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Mouth-Birthing Frog Resurrected?
PHOTO: Birth of the Gastric Brooding Frog. This species of grog swallows its eggs, incubates its young in its stomach, and gives birth to baby frogs through its mouth.

Michael J.Tyler/University of Adelaide

Researchers in Australia have reached a major milestone in resurrecting a unique species of frog that gives birth through its mouth, and vanished into extinction 30 years ago.

In what became known as the " Lazarus Project" at the University of Newcastle in Australia, scientists have resurrected the genome of a gastric-brooding frog, which became extinct in 1983. Also knows as Platypus frogs, the female amphibian, after external fertilization by the male, would swallow its eggs, brood its young in its stomach and gave birth through its mouth.

"We are watching Lazarus arise from the dead, step by exciting step," Professor Mike Archer, a Lazarus Project team leader, said in a statement. "We've reactivated dead cells into living ones and revived the extinct frog's genome in the process. Now we have fresh cryo preserved cells of the extinct frog to use in future cloning experiments."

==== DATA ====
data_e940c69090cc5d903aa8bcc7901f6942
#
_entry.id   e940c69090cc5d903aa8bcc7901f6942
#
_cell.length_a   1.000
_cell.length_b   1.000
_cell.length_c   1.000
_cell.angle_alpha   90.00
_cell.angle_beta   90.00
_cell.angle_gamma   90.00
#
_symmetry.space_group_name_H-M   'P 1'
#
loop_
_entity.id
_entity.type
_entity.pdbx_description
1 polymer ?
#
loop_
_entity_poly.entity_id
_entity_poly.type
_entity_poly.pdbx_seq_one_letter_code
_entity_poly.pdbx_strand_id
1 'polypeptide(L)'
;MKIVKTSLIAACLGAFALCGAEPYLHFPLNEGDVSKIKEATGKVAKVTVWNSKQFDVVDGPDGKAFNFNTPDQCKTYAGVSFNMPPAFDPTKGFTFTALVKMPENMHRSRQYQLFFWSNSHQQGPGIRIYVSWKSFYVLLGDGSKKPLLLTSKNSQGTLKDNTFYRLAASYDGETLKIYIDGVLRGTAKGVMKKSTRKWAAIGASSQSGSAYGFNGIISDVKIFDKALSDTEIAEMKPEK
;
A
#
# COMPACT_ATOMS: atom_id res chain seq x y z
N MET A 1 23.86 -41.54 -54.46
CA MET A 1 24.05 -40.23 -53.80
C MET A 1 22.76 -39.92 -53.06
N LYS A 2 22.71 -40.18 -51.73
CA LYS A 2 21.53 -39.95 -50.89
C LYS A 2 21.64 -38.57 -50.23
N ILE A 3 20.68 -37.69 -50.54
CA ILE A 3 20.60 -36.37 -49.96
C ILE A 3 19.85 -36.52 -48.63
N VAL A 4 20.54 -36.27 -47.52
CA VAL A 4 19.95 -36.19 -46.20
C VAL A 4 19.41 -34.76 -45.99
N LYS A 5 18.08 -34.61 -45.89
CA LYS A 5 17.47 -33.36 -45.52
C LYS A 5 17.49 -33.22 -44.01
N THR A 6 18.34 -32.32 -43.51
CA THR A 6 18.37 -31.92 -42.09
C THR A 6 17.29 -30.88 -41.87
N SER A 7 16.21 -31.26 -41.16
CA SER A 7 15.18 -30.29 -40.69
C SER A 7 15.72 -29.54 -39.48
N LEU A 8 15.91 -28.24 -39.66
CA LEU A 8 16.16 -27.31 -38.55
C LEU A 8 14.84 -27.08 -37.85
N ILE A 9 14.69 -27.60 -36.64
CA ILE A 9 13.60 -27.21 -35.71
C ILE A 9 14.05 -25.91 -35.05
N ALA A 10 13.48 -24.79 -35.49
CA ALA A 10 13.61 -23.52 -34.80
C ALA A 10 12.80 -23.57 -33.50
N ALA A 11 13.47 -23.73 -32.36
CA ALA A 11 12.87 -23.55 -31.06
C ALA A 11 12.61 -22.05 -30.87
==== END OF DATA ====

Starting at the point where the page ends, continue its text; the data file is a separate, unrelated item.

The team recovered cell nuclei from tissues collected in 1970 that were kept in a freezer, according to the university. Researchers took donor eggs from the distantly related great barred frog, and replaced their nuclei with dead nuclei from the gastric-brooding frog.

The embryos only lived for a few days, but researchers were able to confirm that the cells contain the gastric-brooding frog's genetic material. Archer said that he is confident that the hurdles the Lararus Project team faces are "technological and not biological."

"Importantly, we've demonstrated already the great promise this technology has as a conservation tool when hundreds of the world's amphibian species are in catastrophic decline," he said.

The gastric-brooding frog was native to Australia. Though it isn't clear why they became extinct, loss of habitat, pollution, and parasites have been suggested as causes.

To donate to the research fund, contact the University of Adelaide here.

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